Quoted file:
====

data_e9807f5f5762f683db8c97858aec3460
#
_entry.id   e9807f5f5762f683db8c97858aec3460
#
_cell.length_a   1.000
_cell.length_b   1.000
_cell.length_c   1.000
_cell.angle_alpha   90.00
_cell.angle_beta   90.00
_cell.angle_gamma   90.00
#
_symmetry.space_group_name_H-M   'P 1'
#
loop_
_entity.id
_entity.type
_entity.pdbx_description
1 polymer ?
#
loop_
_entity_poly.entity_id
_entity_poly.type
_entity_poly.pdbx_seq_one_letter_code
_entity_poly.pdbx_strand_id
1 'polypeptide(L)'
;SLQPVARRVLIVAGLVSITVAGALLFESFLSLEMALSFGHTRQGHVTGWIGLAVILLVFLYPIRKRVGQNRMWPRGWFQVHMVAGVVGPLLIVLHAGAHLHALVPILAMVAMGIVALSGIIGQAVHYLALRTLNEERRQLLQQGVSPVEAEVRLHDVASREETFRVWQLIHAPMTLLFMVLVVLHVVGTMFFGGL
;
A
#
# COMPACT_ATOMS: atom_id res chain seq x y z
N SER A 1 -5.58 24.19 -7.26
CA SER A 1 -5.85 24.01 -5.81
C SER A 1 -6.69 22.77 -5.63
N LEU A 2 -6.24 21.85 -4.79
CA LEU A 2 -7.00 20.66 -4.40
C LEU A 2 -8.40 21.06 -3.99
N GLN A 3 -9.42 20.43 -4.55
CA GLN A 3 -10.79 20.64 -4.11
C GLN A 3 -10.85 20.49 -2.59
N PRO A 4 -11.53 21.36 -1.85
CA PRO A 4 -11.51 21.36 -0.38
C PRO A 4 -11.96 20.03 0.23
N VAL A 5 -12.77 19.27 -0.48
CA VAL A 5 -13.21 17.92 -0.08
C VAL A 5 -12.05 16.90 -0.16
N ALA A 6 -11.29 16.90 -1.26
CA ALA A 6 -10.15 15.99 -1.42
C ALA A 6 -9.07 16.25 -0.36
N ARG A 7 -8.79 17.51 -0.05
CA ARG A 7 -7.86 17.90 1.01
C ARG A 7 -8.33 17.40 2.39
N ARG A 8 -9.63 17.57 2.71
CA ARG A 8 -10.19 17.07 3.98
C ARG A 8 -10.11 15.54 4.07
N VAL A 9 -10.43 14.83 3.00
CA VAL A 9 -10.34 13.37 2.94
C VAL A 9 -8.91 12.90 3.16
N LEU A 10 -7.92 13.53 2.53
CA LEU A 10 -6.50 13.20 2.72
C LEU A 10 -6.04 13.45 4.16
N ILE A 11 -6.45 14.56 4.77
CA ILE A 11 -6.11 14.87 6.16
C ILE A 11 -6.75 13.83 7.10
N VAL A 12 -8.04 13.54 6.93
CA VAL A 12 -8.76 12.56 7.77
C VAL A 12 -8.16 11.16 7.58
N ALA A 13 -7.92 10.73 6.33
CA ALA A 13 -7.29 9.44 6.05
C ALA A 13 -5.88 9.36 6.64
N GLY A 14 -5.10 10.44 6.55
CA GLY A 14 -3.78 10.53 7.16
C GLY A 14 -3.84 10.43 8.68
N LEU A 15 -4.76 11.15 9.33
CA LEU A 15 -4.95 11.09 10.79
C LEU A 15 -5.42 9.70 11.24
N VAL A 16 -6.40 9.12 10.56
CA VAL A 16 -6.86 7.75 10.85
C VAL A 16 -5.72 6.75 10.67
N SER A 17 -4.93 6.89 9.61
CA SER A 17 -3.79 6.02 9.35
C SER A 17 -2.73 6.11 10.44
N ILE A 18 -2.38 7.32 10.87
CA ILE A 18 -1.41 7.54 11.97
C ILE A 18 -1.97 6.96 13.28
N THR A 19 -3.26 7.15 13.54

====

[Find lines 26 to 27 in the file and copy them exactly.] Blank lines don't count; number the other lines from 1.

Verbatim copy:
;SLQPVARRVLIVAGLVSITVAGALLFESFLSLEMALSFGHTRQGHVTGWIGLAVILLVFLYPIRKRVGQNRMWPRGWFQVHMVAGVVGPLLIVLHAGAHLHALVPILAMVAMGIVALSGIIGQAVHYLALRTLNEERRQLLQQGVSPVEAEVRLHDVASREETFRVWQLIHAPMTLLFMVLVVLHVVGTMFFGGL
;